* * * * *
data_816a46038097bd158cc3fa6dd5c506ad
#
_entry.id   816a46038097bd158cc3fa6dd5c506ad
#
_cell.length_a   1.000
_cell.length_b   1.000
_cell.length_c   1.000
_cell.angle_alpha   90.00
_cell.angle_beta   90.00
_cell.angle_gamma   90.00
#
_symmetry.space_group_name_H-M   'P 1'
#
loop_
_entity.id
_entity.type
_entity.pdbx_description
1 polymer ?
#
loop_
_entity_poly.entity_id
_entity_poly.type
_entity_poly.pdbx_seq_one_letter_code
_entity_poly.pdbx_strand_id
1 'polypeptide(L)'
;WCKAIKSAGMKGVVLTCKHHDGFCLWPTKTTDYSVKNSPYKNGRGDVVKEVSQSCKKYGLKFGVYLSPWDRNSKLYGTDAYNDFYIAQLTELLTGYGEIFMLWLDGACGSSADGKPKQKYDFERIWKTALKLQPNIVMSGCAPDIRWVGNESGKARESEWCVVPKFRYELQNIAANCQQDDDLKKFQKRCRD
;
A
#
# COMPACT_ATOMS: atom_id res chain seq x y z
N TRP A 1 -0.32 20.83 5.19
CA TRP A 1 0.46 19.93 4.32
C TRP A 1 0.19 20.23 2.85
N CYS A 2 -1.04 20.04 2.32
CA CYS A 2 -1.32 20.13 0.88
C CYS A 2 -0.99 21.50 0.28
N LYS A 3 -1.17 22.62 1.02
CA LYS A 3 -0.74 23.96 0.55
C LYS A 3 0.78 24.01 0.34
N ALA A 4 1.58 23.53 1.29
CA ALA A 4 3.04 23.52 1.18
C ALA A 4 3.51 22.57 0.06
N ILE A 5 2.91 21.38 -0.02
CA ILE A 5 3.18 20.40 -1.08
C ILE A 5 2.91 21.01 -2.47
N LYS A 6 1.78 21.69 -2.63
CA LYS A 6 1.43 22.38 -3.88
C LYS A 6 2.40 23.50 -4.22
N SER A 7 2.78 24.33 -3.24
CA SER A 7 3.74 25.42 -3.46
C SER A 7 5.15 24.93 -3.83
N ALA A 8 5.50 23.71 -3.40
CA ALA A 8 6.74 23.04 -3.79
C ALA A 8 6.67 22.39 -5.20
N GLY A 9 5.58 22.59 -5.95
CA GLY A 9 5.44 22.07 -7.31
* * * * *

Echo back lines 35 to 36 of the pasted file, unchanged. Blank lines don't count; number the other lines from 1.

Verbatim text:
CA CYS A 2 -1.32 20.13 0.88
C CYS A 2 -0.99 21.50 0.28